The referee is primarily there for the safety of each fighter, yet for the most part will remain a mere observer, ensuring there are no illegal actions like, among others, eye-gouging, headbutting, low blows, use of the knee or kicking on a grounded opponent taking place.

In MMA, holding is grappling and is fair game. There is no respite to be had here.

Furthermore, turning your back on an opponent is enough for a referee to reset the fighters in the ring, while in MMA it is to offer your opponent the chance to quickly wrap up proceedings by means of a choke.

Should everything remain legal, the referee will be called upon to intervene only to signal the end of a round or protect a newly unconscious fighter.

Having lived under and thrived on the defined structures of boxing’s rules, Mayweather would find the freedoms of MMA a veritable shock to the system, where there is nowhere to hide, not even a corner.


Even the most hardened of MMA fighters can succumb to a solid kick, be it to the leg, body or head. Just ask anyone who has seen the heel of Anderson Silva up close over the last decade or so.

McGregor employed the leg kick to great success against Nate Diaz in their UFC 202 rematch, keeping the American at bay for much of the fight, all the while picking him off with his accurate hands.

Having likely never had to contend with anything other than a gloved hand, Mayweather simply could not contend with a whole new mode of attack, not in the time afforded to him to upskill in the dark arts of MMA.

Should he so choose, McGregor could quickly decimate the boxer’s legs, thus removing his ability to either strike or evade with the accuracy and efficiency he is used to.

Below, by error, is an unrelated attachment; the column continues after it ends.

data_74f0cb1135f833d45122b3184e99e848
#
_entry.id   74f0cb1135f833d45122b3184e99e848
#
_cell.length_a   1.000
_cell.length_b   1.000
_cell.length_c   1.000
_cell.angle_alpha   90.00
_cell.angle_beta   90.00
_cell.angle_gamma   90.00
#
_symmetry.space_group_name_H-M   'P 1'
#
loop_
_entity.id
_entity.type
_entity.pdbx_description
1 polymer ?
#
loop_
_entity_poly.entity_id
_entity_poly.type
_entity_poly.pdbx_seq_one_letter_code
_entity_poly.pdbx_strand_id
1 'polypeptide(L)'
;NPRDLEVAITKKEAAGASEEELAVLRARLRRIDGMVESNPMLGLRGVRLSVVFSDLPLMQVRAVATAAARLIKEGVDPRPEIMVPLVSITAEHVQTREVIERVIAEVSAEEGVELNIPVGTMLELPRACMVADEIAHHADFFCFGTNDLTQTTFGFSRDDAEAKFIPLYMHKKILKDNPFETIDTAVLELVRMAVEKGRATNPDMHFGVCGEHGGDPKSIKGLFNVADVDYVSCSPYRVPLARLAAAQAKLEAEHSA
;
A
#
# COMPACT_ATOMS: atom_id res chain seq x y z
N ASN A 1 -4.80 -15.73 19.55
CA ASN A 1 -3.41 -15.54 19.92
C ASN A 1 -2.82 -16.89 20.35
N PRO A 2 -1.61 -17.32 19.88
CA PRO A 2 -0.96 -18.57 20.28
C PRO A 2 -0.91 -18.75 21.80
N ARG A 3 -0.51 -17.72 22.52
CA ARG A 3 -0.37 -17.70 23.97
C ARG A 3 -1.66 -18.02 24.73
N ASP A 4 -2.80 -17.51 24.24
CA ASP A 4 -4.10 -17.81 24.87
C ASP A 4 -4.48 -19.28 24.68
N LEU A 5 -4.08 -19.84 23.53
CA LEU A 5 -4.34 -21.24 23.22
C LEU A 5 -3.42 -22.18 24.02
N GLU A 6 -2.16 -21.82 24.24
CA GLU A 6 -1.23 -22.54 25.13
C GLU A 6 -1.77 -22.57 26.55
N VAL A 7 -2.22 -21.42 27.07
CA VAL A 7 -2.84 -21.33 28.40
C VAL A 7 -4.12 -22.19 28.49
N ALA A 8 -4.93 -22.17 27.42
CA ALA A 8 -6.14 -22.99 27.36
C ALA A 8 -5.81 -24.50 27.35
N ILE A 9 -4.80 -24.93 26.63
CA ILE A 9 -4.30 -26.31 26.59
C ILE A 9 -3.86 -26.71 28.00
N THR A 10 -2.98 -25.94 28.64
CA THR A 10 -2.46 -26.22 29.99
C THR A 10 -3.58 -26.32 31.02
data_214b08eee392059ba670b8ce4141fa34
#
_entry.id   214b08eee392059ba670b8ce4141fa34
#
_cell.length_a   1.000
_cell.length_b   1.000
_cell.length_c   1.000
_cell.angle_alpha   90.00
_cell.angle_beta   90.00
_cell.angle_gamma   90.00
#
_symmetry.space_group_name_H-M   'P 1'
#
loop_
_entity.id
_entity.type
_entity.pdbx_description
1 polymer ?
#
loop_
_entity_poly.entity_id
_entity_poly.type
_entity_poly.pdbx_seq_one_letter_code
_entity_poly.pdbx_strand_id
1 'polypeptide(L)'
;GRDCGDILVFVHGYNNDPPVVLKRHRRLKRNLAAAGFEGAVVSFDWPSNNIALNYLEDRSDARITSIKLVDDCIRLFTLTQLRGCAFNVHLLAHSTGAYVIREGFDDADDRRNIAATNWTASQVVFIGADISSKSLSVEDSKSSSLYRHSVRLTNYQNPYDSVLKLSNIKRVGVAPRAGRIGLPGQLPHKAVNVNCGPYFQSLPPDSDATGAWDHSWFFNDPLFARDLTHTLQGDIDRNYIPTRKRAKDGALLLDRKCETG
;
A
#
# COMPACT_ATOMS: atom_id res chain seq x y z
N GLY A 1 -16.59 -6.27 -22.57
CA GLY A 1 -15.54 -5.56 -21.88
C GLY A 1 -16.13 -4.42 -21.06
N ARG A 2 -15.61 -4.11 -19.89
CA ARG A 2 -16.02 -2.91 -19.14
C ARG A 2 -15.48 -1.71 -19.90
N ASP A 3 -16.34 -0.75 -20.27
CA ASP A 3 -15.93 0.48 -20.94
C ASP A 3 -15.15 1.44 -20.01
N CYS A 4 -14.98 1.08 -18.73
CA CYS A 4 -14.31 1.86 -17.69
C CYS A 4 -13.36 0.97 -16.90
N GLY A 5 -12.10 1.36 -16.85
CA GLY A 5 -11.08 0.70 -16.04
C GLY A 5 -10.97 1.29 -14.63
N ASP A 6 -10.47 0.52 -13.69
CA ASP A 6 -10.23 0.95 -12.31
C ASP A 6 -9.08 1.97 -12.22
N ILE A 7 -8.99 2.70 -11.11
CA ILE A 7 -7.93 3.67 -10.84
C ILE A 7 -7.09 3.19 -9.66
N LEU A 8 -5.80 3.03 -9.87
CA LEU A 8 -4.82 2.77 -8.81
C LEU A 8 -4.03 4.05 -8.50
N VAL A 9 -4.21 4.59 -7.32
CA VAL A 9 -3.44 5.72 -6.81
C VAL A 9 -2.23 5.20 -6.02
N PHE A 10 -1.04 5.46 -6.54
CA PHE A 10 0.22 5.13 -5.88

Ground Game

While McGregor is not the grappler and ground specialist that is Khabib Nurmagomedov, he nevertheless is not one to be taken lightly.

Though he prefers the standup game in order to employ his heavy hands, he has proven himself rather decent at defending a takedown or surviving under pressure when things do go to the mat.

Yes, he was left sorely wanting against Diaz at UFC 196 but against the smaller and far less qualified Mayweather, there could only ever be one outcome should things descend into a close quarters brawl.


Even an optimist must quickly reach a sobering assessment of Mayweather and his chances in the Octagon. Despite his defensive abilities, his fighting intelligence and ability to learn and adapt, the onslaught that would be wrought upon him by McGregor, or any other MMA fighter, would simply be too much even for him to handle.

The boxing fraternity expressed a similar view of McGregor’s chances in the ring. He doesn’t have the striking skills, the speed, the stamina, the experience and in many regards, they were right.

The same will rightly be said of Mayweather. While McGregor stepped into a world where fists are the sole weapon in the arsenal, MMA offers fighters the chance to use everything but their own head.

It would take years for Mayweather to develop the skills needed to match McGregor in the cage and everyone seems to know it, except the boxer himself.

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Author: The PA Team

This article was written by a member of The PA Team.